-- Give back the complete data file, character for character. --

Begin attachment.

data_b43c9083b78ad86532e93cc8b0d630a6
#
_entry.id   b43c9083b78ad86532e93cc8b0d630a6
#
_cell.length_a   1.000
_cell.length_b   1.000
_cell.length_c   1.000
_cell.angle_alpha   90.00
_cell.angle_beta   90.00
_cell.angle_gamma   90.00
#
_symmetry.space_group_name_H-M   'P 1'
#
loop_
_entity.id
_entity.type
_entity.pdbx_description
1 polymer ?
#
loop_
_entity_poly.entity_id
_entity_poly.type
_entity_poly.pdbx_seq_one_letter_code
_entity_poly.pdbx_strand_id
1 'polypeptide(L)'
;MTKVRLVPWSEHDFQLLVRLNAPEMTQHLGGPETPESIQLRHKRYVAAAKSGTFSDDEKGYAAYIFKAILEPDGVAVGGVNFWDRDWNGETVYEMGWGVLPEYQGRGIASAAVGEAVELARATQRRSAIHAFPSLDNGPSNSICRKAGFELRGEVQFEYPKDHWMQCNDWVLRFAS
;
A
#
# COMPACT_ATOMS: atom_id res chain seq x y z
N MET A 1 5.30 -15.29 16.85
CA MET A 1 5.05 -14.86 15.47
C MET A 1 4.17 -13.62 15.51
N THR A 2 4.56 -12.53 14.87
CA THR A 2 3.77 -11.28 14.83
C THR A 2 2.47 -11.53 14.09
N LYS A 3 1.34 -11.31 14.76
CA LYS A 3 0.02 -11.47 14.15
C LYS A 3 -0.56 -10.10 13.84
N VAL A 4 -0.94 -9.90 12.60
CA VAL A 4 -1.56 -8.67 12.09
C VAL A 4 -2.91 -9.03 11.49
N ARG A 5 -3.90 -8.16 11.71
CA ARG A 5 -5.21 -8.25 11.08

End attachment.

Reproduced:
data_b43c9083b78ad86532e93cc8b0d630a6
#
_entry.id   b43c9083b78ad86532e93cc8b0d630a6
#
_cell.length_a   1.000
_cell.length_b   1.000
_cell.length_c   1.000
_cell.angle_alpha   90.00
_cell.angle_beta   90.00
_cell.angle_gamma   90.00
#
_symmetry.space_group_name_H-M   'P 1'
#
loop_
_entity.id
_entity.type
_entity.pdbx_description
1 polymer ?
#
loop_
_entity_poly.entity_id
_entity_poly.type
_entity_poly.pdbx_seq_one_letter_code
_entity_poly.pdbx_strand_id
1 'polypeptide(L)'
;MTKVRLVPWSEHDFQLLVRLNAPEMTQHLGGPETPESIQLRHKRYVAAAKSGTFSDDEKGYAAYIFKAILEPDGVAVGGVNFWDRDWNGETVYEMGWGVLPEYQGRGIASAAVGEAVELARATQRRSAIHAFPSLDNGPSNSICRKAGFELRGEVQFEYPKDHWMQCNDWVLRFAS
;
A
#
# COMPACT_ATOMS: atom_id res chain seq x y z
N MET A 1 5.30 -15.29 16.85
CA MET A 1 5.05 -14.86 15.47
C MET A 1 4.17 -13.62 15.51
N THR A 2 4.56 -12.53 14.87
CA THR A 2 3.77 -11.28 14.83
C THR A 2 2.47 -11.53 14.09
N LYS A 3 1.34 -11.31 14.76
CA LYS A 3 0.02 -11.47 14.15
C LYS A 3 -0.56 -10.10 13.84
N VAL A 4 -0.94 -9.90 12.60
CA VAL A 4 -1.56 -8.67 12.09
C VAL A 4 -2.91 -9.03 11.49
N ARG A 5 -3.90 -8.16 11.71
CA ARG A 5 -5.21 -8.25 11.08